The number of graduate-degree holders receiving government assistance to get by has tripled in the last three years, according to a report by The Chronicle of Higher Education.
While only a little more than 1 percent of those earning master and doctorate degrees rely on government assistance to make ends meet, the recent increase is alarming.
In an National Public Radio interview, Stacey Patton, a writer for The Chronicle of Higher Education, laid some of the blame on the bad economy but also pointed at an overlap between graduate students and adjunct professors — "contingent" faculty who are working on contracts.
Patton says, in an effort to cut costs, universities increasingly hire these instructors instead of tenured faculty because they can be fired if the school finds them lacking or incompetent and their contracts are not renewed by virtue of their tenure.
Also, many Ph.D.s study under peripheral majors that have little value in the marketplace, therefore, outside of teaching, prospective employers consider them overqualified for entry-level work and less qualified than business majors.
"What we continue to do in graduate schools is encourage people to take master's degrees and Ph.D.s [to fill those positions]," Patton says. "But the economy has taken such a hit, and so has higher education, so they do their work and come out and don't have opportunities for jobs."
In 2010, a report by The Chronicle of Higher Education showed that 360,000 of the 22 million Americans with graduate degrees received some kind of public assistance, triple the amount receiving aid just three years ago.
Patton told NPR’s Tell Me More host, Michel Martin, that many states have had to cut their higher education budgets and universities are defending their use of contingent faculty over hiring full-time faculty as economically necessary.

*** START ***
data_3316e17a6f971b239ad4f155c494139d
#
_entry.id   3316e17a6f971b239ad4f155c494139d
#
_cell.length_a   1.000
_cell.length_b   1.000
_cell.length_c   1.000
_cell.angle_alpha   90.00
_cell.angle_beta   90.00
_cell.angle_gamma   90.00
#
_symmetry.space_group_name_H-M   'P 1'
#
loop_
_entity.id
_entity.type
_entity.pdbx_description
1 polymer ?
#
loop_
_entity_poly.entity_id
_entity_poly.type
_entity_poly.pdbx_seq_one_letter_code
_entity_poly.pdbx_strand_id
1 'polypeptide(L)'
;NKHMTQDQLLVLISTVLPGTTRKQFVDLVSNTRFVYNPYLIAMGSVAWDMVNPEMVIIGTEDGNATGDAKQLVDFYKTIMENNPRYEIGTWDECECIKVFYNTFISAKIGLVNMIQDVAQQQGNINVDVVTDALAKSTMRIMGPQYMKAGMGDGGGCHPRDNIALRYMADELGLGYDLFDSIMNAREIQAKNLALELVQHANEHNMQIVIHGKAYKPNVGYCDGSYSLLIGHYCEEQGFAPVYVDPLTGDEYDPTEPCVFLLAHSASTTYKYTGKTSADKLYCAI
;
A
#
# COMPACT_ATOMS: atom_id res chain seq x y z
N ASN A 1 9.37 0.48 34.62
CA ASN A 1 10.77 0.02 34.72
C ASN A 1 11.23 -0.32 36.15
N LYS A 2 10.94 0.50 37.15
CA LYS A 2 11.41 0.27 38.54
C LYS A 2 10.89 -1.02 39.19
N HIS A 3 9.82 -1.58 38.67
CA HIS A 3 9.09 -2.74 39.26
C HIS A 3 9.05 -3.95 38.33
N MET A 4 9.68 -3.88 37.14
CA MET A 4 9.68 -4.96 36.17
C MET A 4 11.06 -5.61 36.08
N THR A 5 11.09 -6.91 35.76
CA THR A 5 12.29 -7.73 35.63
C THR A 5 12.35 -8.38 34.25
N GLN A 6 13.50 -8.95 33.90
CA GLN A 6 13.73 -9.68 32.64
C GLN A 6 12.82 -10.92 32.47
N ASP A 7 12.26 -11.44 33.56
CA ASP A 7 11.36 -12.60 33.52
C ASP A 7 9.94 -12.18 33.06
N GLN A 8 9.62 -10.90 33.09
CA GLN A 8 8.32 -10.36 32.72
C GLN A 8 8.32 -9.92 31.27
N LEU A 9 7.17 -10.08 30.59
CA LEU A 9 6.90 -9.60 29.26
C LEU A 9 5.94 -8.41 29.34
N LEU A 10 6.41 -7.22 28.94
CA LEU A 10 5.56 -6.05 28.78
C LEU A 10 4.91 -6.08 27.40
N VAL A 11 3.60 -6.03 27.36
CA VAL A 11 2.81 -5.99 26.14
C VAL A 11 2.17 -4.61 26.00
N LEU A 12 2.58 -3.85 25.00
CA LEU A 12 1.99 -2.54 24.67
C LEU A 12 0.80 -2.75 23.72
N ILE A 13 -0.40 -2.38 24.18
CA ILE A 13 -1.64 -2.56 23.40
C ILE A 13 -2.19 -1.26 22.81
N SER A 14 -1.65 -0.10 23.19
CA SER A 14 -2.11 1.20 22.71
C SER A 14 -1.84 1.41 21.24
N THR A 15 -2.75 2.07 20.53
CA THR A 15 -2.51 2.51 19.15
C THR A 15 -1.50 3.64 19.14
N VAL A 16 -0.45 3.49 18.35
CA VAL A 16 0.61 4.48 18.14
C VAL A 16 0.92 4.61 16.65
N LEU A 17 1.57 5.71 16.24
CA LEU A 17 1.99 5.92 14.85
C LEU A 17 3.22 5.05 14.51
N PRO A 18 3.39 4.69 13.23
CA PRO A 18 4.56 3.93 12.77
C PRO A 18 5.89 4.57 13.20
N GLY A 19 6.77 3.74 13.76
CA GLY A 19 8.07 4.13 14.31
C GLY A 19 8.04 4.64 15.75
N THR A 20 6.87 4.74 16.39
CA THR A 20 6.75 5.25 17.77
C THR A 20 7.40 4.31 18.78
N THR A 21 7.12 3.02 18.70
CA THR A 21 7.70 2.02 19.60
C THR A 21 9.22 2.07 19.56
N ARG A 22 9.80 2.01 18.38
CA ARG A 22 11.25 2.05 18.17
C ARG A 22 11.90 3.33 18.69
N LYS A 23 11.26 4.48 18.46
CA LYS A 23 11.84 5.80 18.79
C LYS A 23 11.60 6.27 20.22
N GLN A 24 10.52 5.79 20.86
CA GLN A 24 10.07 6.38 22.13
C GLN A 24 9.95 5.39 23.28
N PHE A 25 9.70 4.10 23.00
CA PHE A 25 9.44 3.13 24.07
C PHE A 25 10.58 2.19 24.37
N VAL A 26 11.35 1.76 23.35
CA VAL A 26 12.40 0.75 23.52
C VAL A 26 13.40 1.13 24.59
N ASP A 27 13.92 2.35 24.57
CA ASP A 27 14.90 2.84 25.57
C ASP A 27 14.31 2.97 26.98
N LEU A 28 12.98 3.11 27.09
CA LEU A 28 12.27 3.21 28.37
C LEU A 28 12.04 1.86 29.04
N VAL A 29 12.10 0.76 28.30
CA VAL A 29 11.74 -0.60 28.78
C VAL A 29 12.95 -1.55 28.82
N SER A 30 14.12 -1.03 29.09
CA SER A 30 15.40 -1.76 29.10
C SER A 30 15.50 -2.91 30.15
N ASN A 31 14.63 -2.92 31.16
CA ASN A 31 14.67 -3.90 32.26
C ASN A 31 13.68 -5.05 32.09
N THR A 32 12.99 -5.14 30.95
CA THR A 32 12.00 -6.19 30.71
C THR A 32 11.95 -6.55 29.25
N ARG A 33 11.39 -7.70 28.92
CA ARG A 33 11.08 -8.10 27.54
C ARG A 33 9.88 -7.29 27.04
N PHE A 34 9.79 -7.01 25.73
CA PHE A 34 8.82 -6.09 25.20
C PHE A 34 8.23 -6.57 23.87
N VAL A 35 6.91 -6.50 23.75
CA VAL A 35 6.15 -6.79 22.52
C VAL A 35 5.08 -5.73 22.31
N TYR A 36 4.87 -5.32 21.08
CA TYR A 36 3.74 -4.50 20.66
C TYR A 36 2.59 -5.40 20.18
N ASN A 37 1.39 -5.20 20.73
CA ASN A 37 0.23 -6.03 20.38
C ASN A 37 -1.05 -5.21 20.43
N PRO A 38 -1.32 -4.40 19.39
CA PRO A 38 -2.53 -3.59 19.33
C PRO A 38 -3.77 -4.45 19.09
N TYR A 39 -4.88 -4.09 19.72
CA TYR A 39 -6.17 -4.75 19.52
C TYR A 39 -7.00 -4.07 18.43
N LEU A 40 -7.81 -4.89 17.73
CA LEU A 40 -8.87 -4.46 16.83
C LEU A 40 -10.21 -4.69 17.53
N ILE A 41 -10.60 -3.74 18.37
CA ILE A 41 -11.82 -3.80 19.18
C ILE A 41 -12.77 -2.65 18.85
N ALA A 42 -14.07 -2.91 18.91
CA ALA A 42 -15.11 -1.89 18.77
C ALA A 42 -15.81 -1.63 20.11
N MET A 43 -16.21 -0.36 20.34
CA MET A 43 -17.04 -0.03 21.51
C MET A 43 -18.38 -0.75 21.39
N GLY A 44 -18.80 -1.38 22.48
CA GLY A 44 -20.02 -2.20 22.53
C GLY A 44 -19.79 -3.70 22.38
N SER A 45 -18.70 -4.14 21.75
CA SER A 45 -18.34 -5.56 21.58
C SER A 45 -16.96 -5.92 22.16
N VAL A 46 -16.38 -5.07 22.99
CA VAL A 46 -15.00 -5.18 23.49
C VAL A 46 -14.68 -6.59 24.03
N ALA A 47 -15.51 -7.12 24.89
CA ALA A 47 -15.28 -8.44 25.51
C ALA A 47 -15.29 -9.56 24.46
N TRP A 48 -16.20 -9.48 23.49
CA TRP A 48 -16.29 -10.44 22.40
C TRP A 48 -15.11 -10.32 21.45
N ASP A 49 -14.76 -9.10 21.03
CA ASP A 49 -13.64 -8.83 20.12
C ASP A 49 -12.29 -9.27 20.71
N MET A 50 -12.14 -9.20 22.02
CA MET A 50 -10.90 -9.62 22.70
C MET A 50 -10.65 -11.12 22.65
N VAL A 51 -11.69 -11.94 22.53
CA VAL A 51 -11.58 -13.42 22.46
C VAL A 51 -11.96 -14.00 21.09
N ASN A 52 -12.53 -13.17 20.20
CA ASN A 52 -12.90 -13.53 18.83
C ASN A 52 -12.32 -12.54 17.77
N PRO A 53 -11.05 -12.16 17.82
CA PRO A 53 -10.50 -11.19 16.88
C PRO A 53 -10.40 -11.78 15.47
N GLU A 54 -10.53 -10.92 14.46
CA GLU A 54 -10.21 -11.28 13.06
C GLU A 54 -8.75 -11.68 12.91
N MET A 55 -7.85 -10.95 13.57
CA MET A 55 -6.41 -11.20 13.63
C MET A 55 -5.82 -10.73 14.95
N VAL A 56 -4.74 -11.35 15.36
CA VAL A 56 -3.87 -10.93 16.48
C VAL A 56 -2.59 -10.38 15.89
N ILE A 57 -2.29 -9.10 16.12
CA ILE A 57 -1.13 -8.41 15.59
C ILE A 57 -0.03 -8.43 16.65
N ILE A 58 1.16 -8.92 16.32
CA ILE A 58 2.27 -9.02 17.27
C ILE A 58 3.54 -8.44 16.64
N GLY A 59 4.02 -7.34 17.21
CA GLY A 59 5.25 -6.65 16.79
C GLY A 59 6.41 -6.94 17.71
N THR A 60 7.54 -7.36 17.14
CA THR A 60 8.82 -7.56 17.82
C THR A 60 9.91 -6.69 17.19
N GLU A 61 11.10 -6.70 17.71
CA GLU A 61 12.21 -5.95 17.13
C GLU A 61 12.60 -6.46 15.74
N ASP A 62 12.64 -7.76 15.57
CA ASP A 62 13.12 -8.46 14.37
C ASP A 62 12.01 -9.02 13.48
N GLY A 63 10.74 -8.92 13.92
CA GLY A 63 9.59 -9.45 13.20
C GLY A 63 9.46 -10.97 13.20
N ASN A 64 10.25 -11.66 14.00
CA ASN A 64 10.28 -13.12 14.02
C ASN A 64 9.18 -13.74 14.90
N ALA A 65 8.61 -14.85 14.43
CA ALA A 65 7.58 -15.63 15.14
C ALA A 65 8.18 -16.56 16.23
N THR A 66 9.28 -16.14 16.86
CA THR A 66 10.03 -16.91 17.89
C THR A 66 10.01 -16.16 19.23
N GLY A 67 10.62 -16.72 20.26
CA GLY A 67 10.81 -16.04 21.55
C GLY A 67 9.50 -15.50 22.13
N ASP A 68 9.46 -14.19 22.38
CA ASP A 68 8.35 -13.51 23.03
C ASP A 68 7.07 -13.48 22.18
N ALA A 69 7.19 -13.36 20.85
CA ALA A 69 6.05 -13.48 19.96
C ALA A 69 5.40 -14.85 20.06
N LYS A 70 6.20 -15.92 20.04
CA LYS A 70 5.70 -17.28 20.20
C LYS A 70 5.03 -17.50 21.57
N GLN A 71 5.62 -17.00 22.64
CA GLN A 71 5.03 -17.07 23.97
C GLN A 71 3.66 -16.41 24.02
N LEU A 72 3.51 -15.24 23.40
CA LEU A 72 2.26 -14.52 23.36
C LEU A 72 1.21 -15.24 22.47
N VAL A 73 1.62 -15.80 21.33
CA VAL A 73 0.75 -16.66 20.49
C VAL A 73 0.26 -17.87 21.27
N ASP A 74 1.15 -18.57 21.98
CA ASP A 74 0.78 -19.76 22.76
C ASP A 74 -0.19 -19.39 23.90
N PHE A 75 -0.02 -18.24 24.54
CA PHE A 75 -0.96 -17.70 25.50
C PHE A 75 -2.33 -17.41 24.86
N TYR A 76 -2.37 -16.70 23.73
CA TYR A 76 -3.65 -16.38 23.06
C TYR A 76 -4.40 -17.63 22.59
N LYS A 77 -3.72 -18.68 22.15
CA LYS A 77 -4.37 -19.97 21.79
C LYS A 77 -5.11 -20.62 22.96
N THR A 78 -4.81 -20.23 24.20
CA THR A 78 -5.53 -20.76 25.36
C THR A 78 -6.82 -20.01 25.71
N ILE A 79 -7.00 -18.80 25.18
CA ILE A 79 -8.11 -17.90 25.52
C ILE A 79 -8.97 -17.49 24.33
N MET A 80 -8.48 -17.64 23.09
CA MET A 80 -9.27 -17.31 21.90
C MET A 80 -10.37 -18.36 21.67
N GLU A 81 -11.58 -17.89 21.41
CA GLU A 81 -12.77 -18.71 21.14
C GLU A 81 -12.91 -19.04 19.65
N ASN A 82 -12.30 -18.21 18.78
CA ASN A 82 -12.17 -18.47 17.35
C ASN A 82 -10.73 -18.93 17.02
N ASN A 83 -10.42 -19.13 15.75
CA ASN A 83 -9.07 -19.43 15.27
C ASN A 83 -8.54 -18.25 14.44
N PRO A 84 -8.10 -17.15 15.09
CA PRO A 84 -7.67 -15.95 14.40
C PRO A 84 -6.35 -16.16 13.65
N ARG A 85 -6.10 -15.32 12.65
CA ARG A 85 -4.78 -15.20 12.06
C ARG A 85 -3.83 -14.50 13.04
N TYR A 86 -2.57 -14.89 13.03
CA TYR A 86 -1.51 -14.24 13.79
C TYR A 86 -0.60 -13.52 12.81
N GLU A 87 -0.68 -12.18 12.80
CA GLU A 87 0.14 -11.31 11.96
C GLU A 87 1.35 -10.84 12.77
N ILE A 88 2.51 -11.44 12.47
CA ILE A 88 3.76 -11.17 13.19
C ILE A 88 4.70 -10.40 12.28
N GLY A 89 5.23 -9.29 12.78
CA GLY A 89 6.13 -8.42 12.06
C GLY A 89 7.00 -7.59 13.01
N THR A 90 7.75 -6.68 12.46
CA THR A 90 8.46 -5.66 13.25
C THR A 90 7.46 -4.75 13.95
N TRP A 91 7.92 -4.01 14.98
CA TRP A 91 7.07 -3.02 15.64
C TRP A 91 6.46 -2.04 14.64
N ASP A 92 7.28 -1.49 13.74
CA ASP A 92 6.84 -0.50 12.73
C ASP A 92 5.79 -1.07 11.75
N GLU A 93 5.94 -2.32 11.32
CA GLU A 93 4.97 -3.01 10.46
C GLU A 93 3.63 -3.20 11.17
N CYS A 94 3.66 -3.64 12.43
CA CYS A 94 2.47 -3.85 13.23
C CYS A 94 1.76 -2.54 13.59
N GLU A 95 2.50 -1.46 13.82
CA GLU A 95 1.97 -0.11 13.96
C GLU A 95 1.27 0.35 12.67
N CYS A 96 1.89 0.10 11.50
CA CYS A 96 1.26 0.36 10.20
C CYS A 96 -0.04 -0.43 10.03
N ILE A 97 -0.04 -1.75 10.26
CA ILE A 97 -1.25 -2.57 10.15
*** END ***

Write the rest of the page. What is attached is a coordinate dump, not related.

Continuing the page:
Another guest, Tony Yang, told the NPR host that he received his Ph.D. in history from the University of California, Riverside in 2009. Since graduating, Yang has worked on and off as a history lecturer, but depends on unemployment and food stamps to get by.
"One of the bravest things to do is to graduate into [the recession]," Yang tells NPR's Martin. "It's an incredibly difficult job market, and you're constantly hustling to try and get another job."
In his best post-graduate year Yang says he made about $32,000 - in his worst, about $10,000. He says there's a perception that if you have a doctorate, you automatically walk into a high-paying job.
"I have the prestige of holding a Ph.D., but that [isn't] paying the bills," he says.
Patton told NPR that she has heard a number of stories similar to Yang's, but fear of shame keeps many from speaking out.
With the economic troubles of the past few years, it's no surprise that the number of people using food stamps is soaring. The U.S. Department of Agriculture reports that an average of 44 million people were on food assistance last year; that's up from 17 million in 2000.
Though only a little more than 1 percent of graduate-degree holders are on government assistance, Patton says what worries her is that the number tripled in just three years.